[1.33389997, 1.40310001, 0.67150003, 0.77249998],
                            [1.42349994, 1.51800001, 1.43809998, 1.20449996],
                            [1.52020001, 1.45150006, 1.84809995, 0.99949998]])

iterative_fitting = IterativeFitting(power_signals_d)

iterative_fitting.execute(exit_criterion_epsilon=1e-6, max_iteration=10)

clear_sky_signals = iterative_fitting.clear_sky_signals()
degradation_rate = iterative_fitting.degradation_rate()

Example 7: Setting limit on degradation rate.

You can specify the maximum degradation and minimum degradation by setting max_degradation and min_degradation keyword arguments in execute method. By default, they are set not to be used.

import numpy as np
from statistical_clear_sky.algorithm.iterative_fitting import IterativeFitting

# Usually read from a CSV file or a database with more data,
# covering 1 day (column) and a few years (row):
power_signals_d = np.array([[0.0, 0.0, 0.0, 0.0],
                            [1.33389997, 1.40310001, 0.67150003, 0.77249998],
                            [1.42349994, 1.51800001, 1.43809998, 1.20449996],
                            [1.52020001, 1.45150006, 1.84809995, 0.99949998]])

iterative_fitting = IterativeFitting(power_signals_d)

iterative_fitting.execute(max_degradation=0.0, min_degradation=-0.5)

clear_sky_signals = iterative_fitting.clear_sky_signals()
degradation_rate = iterative_fitting.degradation_rate()

Jupyter notebook examples

Alternatively, you can clone this repository (GIT) and execute the example codes under notebooks folder.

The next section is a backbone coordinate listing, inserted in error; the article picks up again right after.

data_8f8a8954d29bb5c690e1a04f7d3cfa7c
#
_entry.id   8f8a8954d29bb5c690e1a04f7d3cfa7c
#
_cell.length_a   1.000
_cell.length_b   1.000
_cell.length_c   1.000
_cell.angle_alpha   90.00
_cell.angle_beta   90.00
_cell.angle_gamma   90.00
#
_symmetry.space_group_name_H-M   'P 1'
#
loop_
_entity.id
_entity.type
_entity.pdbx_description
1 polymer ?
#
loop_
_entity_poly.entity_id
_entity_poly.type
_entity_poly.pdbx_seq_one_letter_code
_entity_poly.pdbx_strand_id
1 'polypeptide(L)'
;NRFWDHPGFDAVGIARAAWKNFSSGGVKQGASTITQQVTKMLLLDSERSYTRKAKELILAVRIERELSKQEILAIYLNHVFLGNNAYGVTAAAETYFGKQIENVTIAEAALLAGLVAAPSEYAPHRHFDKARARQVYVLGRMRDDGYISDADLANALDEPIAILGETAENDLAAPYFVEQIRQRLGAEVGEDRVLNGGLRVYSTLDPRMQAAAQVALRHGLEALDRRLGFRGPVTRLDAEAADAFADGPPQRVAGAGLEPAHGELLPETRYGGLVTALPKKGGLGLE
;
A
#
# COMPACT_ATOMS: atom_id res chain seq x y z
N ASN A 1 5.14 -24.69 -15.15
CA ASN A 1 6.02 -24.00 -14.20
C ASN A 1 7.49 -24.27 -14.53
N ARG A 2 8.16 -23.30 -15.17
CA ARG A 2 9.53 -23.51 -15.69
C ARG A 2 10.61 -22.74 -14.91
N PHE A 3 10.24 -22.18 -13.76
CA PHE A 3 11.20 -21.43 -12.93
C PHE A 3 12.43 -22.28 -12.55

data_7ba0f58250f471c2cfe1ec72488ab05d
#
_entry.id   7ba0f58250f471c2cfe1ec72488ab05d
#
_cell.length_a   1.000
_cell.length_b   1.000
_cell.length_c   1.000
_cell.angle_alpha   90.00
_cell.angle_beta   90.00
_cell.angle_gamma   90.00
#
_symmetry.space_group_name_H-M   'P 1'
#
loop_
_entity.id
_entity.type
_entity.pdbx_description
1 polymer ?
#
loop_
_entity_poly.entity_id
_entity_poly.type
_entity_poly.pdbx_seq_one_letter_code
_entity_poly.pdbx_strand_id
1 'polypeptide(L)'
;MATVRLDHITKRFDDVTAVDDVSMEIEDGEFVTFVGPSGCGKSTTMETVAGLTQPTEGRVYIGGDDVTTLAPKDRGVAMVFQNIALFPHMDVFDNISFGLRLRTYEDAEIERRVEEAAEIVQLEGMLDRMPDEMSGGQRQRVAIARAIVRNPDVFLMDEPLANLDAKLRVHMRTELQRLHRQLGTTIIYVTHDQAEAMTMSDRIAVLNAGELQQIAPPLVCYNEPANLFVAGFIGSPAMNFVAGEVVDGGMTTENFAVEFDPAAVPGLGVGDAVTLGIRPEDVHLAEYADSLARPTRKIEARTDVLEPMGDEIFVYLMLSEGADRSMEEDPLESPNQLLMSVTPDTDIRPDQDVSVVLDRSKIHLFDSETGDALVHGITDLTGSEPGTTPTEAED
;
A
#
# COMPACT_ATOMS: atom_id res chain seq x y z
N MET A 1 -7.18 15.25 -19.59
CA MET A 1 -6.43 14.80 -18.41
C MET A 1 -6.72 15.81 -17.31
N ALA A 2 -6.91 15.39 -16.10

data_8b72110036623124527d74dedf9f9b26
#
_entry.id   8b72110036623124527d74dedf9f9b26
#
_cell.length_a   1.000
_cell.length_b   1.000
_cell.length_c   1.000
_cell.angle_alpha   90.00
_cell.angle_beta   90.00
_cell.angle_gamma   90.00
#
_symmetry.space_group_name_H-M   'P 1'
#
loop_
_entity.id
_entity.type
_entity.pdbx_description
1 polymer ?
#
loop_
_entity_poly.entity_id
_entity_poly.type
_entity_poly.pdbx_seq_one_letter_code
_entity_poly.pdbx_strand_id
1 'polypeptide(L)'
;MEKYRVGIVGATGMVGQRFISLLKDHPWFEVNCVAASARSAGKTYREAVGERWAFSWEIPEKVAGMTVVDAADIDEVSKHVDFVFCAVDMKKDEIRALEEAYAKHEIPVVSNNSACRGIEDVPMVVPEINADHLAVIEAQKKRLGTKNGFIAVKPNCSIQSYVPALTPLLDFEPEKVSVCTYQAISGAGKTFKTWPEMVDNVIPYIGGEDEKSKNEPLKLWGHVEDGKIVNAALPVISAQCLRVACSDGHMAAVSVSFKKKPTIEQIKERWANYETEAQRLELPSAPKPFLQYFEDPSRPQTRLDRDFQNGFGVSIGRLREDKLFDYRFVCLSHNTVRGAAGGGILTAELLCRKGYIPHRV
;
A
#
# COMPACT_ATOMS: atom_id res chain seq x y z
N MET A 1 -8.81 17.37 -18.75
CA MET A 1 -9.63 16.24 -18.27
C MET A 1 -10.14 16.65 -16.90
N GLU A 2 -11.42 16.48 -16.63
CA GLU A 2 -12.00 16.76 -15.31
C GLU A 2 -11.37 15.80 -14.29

Simplest way to install dependencies if you are using pip is by

$ pip install -r requirements.txt

As mentioned in the section, "Getting Started" above, as of February 11, 2019, it fails because scs package installed as a dependency of cxvpy expects numpy to be already installed. scs issue 85 says, it is fixed. However, it doesn't seem to be reflected in its pip package. Also, cvxpy doesn't work with numpy version less than 1.16. As a work around, install numpy separatly first and install the other packages using requirements.txt. i.e.

$ pip install 'numpy>=1.16'
$ pip install -r requirements.txt

Running the tests

Unit tests (developer tests)

  1. GIT clone this project.

  2. In the project directory in terminal,

    $ python -m unittest
    

    This runs all the tests under tests folder.

All the tests are placed under "tests" directory directly under the project directory. It is using "unittest" that is a part of Python Standard Library by default. There may be a better unit testing framework. But the reason is to invite as many contributors as possible with variety of background.

Coding style tests

pylint is used to check if coding style is conforming to "PEP 8 -- Style Guide for Python Code"

Note: We are open to use LGTM. However, since we decided to use another code coverage tool codecov based on a comment by project's Technical Advisory Council, we decided not to use another tool that does code coverage. We are also open to use other coding style tools.

Example of using pylint:

In the project directory in terminal,

$ pylint statistical_clear_sky

Contributing

Please read CONTRIBUTING.md for details on our code of conduct, and the process for submitting pull requests to us.

Versioning

We use Semantic Versioning for versioning. For the versions available, see the tags on this repository.

Authors

See also the list of contributors who participated in this project.

License

This project is licensed under the BSD 2-Clause License - see the LICENSE file for details

References

[1] B. Meyers, M. Tabone, and E. C. Kara, "Statistical Clear Sky Fitting Algorithm," IEEE Photovoltaic Specialists Conference, 2018.

Acknowledgments

  • The authors would like to thank Professor Stephen Boyd from Stanford University for his input and guidance and Chris Deline, Mike Deceglie, and Dirk Jordan from NREL for collaboration.